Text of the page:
There's a hokey premise lurking in Sam Siciliano's "Angel of the Opera: Sherlock Holmes Meets the Phantom of the Opera."
On the heels of a disturbing case (the conclusion of which sets the tone and pace for the rest of the book), Sherlock Holmes and his cousin Dr. Henry Vernier- the book's narrator and an amiable replacement for Watson, with whom Holmes has had a falling-out - are summoned to Paris, where managers of the Paris Opera House have had problems with a mysterious Opera Ghost.
Sounds corny, no?
The truth is, it's anything but. Siciliano ably takes Arthur Conan Doyle's and Gaston Leroux's creations, and weaves them into a story that is possibly better than those of his predecessors.
Vernier and Holmes share a delightful familial connection that takes way from Watson's absence as the two traipse through the underdwellings of the Opera House. It's not hard to imagine the two lurking in the background of Leroux's novel.
With considerable amusement, Siciliano transforms the flat, supporting characters of
"Phantom" into viable human beings.
The object of the Phantom's affections, Christine Daae, is a young woman torn by conflicting desires. Her lover Raoul de Chagny is a repulsive moonstruck suitor. Perhaps not Leroux's original concept of the characters, but infinitely more appealing to the reader.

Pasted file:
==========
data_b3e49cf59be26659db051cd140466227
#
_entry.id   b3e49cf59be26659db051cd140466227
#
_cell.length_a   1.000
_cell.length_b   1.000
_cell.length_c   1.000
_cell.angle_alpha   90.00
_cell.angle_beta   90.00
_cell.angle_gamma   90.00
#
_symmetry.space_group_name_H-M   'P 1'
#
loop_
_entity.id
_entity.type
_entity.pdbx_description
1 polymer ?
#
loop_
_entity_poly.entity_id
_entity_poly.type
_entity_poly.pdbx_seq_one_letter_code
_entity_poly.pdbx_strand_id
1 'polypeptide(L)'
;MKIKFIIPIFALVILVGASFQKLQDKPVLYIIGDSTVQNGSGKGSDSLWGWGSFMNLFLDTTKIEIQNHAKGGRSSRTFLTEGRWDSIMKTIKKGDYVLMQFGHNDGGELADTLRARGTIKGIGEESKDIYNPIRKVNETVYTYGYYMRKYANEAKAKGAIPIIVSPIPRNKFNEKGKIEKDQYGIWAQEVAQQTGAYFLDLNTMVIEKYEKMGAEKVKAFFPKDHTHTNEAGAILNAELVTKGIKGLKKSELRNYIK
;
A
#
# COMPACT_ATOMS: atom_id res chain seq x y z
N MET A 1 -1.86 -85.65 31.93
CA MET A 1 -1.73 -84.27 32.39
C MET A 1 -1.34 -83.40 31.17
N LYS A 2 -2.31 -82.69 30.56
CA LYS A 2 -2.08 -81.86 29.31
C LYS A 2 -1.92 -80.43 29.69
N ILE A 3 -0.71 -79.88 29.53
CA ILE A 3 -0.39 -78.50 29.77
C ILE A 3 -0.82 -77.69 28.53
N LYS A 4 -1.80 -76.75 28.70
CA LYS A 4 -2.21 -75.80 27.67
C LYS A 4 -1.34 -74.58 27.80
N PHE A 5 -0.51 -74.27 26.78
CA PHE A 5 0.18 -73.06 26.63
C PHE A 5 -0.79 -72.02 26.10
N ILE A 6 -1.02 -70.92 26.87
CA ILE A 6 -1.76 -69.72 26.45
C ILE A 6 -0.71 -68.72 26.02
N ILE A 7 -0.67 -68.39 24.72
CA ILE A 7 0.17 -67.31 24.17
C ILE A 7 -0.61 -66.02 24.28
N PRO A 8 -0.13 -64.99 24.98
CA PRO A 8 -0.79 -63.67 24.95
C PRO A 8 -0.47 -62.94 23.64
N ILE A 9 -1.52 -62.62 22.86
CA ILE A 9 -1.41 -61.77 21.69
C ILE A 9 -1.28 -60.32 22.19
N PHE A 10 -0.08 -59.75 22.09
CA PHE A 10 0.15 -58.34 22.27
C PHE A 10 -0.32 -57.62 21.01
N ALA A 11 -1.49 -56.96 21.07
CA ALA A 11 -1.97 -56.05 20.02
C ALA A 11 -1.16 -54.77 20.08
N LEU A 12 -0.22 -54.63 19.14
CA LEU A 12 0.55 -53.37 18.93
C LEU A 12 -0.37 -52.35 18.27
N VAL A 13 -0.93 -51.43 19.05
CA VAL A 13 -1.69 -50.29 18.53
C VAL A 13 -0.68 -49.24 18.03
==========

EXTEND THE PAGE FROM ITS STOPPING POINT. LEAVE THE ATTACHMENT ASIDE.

Holmes and the Phantom's personalities are not altered, but the author presents them in a more accessible manner than Doyle and Leroux's versions- most likely because of the era they were written in- allow.
They are the Holmes and Phantom we are all familiar with; at the same time, they are no longer a stuggle to read.
The clash of titans is not so much a battle between enemies as it is a meeting of equals. Both are masters of their environments, incredibly gifted and neither is completely at ease with humanity.
From the moment Sherlock receives a warning telegram from the Phantom, neither man has the upper hand. When they finally come face to face, Siciliano wisely focuses on the mutual respect that only two of the most popular literary creations ever could have for each other.
Apart, the characters of Sherlock Holmes and the Phantom of the Opera are adorable. But when thrust together, as they are in "Angel of the Opera," the results are mesmerizing.